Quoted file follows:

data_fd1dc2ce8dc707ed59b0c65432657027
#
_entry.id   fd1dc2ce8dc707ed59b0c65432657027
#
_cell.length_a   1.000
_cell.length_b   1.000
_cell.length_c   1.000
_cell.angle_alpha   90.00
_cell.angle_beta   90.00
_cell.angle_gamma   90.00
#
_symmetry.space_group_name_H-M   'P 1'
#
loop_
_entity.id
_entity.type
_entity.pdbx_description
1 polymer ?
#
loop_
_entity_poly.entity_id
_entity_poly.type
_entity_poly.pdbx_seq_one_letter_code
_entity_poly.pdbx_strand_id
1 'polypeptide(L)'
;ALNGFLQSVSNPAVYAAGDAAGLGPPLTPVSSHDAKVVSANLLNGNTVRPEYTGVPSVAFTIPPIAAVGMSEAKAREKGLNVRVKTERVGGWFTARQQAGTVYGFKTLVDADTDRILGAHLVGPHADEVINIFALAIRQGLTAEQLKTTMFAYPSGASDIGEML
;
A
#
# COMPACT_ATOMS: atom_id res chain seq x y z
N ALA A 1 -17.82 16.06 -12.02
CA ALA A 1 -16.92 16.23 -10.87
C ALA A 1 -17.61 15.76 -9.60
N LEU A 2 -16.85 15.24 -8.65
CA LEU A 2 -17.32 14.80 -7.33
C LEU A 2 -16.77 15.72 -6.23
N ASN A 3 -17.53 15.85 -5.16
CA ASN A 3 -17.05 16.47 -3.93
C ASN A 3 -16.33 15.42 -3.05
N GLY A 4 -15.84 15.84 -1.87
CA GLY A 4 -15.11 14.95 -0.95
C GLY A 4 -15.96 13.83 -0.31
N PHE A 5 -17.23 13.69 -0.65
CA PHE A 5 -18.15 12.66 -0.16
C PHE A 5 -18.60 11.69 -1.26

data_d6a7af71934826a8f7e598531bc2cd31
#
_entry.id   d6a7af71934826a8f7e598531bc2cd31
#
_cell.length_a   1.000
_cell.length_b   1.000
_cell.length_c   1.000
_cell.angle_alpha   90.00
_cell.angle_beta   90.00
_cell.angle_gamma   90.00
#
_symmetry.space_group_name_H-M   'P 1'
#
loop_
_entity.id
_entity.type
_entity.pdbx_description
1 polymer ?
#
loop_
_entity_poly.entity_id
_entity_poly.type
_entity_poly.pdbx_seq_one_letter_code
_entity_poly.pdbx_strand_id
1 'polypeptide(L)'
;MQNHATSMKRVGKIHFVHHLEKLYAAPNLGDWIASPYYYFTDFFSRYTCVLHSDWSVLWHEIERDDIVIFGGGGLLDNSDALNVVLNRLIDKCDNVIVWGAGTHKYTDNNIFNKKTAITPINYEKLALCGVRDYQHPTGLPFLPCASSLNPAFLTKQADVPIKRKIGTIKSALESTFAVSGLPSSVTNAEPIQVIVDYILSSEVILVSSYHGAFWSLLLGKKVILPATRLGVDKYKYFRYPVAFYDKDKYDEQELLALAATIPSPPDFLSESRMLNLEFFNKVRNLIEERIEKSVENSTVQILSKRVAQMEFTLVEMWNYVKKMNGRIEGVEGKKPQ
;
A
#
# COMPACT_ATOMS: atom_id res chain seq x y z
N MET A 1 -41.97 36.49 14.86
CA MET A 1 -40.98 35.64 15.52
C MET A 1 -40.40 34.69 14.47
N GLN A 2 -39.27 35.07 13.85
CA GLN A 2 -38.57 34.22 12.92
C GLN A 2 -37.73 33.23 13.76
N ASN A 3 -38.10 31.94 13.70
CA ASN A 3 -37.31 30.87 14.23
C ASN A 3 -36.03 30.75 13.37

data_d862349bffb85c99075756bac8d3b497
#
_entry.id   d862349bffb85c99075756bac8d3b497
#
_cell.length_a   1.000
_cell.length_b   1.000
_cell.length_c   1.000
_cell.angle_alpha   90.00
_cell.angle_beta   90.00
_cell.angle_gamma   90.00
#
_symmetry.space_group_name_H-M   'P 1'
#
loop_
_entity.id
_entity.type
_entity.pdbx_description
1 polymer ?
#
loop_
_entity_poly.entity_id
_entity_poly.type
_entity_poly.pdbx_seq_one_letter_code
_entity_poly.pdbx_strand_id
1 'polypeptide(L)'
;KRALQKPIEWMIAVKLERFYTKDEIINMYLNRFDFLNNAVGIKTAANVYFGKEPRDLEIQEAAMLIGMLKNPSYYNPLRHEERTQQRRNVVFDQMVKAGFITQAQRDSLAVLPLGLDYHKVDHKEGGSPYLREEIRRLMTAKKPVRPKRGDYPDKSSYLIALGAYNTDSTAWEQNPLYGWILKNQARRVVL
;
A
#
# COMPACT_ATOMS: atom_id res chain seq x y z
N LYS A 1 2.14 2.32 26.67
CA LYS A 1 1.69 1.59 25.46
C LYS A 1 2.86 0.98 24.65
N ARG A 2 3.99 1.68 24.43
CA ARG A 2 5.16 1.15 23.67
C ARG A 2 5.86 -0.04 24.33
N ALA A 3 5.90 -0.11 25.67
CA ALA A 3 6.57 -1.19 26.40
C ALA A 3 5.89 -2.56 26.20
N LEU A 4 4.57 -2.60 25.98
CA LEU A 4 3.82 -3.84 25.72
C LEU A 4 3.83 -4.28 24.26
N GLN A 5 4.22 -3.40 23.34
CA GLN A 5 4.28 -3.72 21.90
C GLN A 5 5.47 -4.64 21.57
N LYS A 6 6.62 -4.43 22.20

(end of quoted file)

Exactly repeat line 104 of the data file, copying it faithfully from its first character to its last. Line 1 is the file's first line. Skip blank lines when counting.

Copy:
loop_